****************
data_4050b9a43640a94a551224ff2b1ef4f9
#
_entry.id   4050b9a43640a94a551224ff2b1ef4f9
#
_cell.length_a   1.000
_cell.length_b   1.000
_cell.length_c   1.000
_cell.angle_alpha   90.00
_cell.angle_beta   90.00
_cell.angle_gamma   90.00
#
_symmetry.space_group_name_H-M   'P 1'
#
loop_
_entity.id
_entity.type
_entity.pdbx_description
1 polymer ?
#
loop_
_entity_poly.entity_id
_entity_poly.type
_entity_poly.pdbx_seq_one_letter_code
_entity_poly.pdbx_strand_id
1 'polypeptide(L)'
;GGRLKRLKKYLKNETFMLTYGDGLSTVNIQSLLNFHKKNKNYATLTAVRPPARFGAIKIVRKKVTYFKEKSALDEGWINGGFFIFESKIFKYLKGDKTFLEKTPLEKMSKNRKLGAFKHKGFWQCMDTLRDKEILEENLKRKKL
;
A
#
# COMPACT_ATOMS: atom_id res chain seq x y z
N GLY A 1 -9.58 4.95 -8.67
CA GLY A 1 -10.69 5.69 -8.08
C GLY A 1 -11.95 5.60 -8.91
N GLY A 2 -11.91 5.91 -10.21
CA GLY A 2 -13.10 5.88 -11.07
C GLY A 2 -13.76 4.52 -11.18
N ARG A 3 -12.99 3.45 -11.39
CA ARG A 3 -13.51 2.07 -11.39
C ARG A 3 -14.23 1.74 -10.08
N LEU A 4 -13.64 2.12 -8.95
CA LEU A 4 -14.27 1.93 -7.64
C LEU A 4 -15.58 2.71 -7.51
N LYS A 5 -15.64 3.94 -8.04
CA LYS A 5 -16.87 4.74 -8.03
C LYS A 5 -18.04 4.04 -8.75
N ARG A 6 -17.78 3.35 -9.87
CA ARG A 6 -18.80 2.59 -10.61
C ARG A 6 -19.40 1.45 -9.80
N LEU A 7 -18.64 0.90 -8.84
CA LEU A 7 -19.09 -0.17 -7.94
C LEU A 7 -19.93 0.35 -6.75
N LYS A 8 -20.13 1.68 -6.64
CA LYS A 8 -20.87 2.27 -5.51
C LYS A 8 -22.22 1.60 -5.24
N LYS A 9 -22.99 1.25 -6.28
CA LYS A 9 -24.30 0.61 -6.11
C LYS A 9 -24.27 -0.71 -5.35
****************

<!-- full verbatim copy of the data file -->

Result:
data_4050b9a43640a94a551224ff2b1ef4f9
#
_entry.id   4050b9a43640a94a551224ff2b1ef4f9
#
_cell.length_a   1.000
_cell.length_b   1.000
_cell.length_c   1.000
_cell.angle_alpha   90.00
_cell.angle_beta   90.00
_cell.angle_gamma   90.00
#
_symmetry.space_group_name_H-M   'P 1'
#
loop_
_entity.id
_entity.type
_entity.pdbx_description
1 polymer ?
#
loop_
_entity_poly.entity_id
_entity_poly.type
_entity_poly.pdbx_seq_one_letter_code
_entity_poly.pdbx_strand_id
1 'polypeptide(L)'
;GGRLKRLKKYLKNETFMLTYGDGLSTVNIQSLLNFHKKNKNYATLTAVRPPARFGAIKIVRKKVTYFKEKSALDEGWINGGFFIFESKIFKYLKGDKTFLEKTPLEKMSKNRKLGAFKHKGFWQCMDTLRDKEILEENLKRKKL
;
A
#
# COMPACT_ATOMS: atom_id res chain seq x y z
N GLY A 1 -9.58 4.95 -8.67
CA GLY A 1 -10.69 5.69 -8.08
C GLY A 1 -11.95 5.60 -8.91
N GLY A 2 -11.91 5.91 -10.21
CA GLY A 2 -13.10 5.88 -11.07
C GLY A 2 -13.76 4.52 -11.18
N ARG A 3 -12.99 3.45 -11.39
CA ARG A 3 -13.51 2.07 -11.39
C ARG A 3 -14.23 1.74 -10.08
N LEU A 4 -13.64 2.12 -8.95
CA LEU A 4 -14.27 1.93 -7.64
C LEU A 4 -15.58 2.71 -7.51
N LYS A 5 -15.64 3.94 -8.04
CA LYS A 5 -16.87 4.74 -8.03
C LYS A 5 -18.04 4.04 -8.75
N ARG A 6 -17.78 3.35 -9.87
CA ARG A 6 -18.80 2.59 -10.61
C ARG A 6 -19.40 1.45 -9.80
N LEU A 7 -18.64 0.90 -8.84
CA LEU A 7 -19.09 -0.17 -7.94
C LEU A 7 -19.93 0.35 -6.75
N LYS A 8 -20.13 1.68 -6.64
CA LYS A 8 -20.87 2.27 -5.51
C LYS A 8 -22.22 1.60 -5.24
N LYS A 9 -22.99 1.25 -6.28
CA LYS A 9 -24.30 0.61 -6.11
C LYS A 9 -24.27 -0.71 -5.35